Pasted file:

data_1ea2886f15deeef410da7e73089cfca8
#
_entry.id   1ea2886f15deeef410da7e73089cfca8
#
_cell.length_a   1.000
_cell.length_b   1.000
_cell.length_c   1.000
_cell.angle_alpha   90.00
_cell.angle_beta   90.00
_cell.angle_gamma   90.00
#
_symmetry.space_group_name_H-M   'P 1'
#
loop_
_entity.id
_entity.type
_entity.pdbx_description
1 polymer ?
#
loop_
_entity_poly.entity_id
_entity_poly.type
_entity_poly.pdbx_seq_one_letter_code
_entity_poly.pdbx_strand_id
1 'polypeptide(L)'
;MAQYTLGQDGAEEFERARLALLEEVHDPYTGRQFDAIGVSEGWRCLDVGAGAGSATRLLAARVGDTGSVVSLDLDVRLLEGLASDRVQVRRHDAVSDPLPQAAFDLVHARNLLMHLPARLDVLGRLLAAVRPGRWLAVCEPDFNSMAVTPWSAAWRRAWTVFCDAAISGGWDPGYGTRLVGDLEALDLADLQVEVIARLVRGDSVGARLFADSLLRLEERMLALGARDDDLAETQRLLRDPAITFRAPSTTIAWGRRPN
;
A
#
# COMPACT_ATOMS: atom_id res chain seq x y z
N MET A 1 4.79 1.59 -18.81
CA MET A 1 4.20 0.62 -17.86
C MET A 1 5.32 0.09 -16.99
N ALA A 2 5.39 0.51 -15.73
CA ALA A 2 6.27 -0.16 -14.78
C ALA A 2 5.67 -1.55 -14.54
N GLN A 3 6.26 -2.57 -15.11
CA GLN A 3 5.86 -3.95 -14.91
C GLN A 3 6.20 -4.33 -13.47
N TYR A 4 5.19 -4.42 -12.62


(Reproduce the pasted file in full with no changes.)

data_1ea2886f15deeef410da7e73089cfca8
#
_entry.id   1ea2886f15deeef410da7e73089cfca8
#
_cell.length_a   1.000
_cell.length_b   1.000
_cell.length_c   1.000
_cell.angle_alpha   90.00
_cell.angle_beta   90.00
_cell.angle_gamma   90.00
#
_symmetry.space_group_name_H-M   'P 1'
#
loop_
_entity.id
_entity.type
_entity.pdbx_description
1 polymer ?
#
loop_
_entity_poly.entity_id
_entity_poly.type
_entity_poly.pdbx_seq_one_letter_code
_entity_poly.pdbx_strand_id
1 'polypeptide(L)'
;MAQYTLGQDGAEEFERARLALLEEVHDPYTGRQFDAIGVSEGWRCLDVGAGAGSATRLLAARVGDTGSVVSLDLDVRLLEGLASDRVQVRRHDAVSDPLPQAAFDLVHARNLLMHLPARLDVLGRLLAAVRPGRWLAVCEPDFNSMAVTPWSAAWRRAWTVFCDAAISGGWDPGYGTRLVGDLEALDLADLQVEVIARLVRGDSVGARLFADSLLRLEERMLALGARDDDLAETQRLLRDPAITFRAPSTTIAWGRRPN
;
A
#
# COMPACT_ATOMS: atom_id res chain seq x y z
N MET A 1 4.79 1.59 -18.81
CA MET A 1 4.20 0.62 -17.86
C MET A 1 5.32 0.09 -16.99
N ALA A 2 5.39 0.51 -15.73
CA ALA A 2 6.27 -0.16 -14.78
C ALA A 2 5.67 -1.55 -14.54
N GLN A 3 6.26 -2.57 -15.11
CA GLN A 3 5.86 -3.95 -14.91
C GLN A 3 6.20 -4.33 -13.47
N TYR A 4 5.19 -4.42 -12.62